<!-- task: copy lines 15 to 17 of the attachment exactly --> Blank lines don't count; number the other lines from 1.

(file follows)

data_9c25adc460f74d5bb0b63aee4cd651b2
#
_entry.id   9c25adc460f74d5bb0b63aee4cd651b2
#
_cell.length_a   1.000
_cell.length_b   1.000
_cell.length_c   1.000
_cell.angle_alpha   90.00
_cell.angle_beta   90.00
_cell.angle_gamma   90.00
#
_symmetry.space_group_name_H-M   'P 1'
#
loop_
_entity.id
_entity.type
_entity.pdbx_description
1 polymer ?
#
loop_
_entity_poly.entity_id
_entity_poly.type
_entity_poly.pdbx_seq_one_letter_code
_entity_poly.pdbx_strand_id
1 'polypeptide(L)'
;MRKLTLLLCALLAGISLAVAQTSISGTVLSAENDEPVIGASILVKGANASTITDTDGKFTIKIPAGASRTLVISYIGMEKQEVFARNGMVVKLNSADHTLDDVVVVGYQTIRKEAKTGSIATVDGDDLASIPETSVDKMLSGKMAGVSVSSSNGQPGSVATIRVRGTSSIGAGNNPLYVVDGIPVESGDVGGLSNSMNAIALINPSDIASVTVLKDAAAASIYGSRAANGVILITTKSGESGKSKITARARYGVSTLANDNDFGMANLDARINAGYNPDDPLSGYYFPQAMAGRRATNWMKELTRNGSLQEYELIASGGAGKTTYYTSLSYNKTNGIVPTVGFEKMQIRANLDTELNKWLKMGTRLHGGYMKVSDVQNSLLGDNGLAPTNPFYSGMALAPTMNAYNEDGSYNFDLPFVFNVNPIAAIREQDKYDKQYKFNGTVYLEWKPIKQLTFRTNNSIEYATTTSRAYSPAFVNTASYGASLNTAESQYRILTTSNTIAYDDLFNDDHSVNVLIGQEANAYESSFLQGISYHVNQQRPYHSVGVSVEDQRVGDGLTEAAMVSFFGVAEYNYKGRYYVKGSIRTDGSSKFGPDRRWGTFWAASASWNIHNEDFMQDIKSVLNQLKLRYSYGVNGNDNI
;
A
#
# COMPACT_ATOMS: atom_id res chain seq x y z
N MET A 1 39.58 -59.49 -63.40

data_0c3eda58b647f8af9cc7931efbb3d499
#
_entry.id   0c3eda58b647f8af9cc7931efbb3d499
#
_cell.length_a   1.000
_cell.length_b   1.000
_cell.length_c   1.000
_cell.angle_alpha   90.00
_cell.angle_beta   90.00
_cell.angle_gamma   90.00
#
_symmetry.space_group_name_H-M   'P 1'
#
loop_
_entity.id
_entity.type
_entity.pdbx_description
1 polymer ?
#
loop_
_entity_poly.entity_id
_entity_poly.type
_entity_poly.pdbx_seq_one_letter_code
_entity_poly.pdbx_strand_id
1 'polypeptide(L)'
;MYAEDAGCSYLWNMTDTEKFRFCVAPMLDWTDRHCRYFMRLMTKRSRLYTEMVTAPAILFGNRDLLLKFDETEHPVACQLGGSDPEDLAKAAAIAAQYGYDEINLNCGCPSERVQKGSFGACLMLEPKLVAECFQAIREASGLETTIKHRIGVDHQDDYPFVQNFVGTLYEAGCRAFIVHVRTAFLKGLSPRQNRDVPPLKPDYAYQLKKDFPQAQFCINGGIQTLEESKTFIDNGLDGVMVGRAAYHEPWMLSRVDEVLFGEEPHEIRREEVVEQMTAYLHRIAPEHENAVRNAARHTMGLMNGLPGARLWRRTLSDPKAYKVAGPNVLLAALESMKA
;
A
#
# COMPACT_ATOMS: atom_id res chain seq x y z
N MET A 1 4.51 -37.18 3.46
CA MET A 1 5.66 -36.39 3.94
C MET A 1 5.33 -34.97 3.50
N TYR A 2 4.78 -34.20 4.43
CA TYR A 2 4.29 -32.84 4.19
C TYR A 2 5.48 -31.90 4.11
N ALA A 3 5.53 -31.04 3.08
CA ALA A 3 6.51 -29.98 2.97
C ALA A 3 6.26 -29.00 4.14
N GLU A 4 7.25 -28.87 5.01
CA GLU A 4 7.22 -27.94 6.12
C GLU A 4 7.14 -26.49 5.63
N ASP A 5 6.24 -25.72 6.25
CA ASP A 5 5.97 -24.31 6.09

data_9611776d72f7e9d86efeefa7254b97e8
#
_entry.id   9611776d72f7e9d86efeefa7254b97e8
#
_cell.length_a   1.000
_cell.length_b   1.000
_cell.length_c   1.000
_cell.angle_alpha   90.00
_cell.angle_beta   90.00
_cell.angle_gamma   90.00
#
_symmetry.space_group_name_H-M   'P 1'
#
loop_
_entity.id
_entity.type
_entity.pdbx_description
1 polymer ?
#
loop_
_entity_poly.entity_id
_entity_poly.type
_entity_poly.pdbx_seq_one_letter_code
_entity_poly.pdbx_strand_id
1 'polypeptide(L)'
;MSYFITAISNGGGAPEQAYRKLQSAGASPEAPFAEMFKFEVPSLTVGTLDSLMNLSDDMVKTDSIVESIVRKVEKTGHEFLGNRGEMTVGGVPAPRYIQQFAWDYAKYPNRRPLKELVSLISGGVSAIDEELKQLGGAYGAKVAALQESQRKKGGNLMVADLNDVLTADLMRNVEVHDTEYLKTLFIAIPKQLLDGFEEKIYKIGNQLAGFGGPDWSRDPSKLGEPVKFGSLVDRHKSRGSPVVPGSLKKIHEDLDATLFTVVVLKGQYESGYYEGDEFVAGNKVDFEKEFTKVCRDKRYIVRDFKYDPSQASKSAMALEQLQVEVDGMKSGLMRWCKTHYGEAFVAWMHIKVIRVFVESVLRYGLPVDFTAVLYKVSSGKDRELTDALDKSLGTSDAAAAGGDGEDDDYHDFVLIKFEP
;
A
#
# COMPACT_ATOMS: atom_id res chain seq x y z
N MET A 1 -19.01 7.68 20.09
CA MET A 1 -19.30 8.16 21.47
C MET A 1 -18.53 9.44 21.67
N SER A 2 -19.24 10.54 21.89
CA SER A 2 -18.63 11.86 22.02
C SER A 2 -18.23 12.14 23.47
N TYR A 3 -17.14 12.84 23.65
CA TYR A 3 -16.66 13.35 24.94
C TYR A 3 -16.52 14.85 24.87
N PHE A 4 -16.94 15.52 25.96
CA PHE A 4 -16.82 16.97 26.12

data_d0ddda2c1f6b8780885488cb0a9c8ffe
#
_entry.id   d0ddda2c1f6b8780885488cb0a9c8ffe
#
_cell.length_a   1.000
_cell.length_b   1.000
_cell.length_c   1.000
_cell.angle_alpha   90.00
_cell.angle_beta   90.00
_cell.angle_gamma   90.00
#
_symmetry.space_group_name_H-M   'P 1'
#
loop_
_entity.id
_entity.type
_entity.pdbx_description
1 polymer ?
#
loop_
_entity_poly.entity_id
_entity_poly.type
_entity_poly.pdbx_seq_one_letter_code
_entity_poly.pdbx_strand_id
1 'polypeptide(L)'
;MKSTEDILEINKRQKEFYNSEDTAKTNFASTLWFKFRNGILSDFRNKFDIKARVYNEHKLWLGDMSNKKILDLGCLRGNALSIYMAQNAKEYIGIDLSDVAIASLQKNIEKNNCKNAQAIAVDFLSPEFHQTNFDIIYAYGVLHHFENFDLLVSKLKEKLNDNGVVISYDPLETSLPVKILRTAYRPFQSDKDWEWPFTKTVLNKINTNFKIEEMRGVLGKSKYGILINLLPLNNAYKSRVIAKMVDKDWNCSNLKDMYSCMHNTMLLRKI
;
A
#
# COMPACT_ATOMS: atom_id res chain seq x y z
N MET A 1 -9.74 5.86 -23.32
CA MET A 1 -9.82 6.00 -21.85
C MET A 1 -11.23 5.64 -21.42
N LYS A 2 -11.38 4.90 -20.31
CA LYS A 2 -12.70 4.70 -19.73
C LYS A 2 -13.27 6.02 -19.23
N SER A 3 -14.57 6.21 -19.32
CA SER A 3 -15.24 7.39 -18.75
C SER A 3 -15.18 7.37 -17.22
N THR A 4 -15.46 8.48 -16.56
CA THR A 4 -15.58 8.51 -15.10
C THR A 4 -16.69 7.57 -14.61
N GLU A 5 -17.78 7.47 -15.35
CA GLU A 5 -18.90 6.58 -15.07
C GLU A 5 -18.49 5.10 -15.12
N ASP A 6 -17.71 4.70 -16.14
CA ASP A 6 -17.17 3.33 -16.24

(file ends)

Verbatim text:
_entity.id
_entity.type
_entity.pdbx_description